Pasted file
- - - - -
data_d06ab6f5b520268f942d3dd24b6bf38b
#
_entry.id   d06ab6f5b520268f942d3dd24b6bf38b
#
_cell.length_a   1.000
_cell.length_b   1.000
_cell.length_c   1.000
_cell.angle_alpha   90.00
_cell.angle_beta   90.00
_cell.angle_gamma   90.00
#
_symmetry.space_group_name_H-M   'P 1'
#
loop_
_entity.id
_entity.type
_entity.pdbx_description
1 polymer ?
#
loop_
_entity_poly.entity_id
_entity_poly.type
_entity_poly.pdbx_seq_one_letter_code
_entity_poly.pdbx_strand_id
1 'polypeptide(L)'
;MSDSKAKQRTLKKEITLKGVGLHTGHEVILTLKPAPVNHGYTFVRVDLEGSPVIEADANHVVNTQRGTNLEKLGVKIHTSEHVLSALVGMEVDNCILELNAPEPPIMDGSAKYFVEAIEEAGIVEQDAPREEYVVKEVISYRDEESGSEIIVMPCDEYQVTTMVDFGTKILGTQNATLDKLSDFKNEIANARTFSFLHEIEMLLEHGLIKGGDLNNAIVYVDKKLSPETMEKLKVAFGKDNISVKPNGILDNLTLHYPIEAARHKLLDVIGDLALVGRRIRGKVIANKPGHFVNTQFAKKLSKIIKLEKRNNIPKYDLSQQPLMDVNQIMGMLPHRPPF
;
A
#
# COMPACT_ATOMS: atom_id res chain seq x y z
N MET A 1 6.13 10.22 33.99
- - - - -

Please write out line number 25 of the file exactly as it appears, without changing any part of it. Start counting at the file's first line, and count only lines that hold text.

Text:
1 'polypeptide(L)'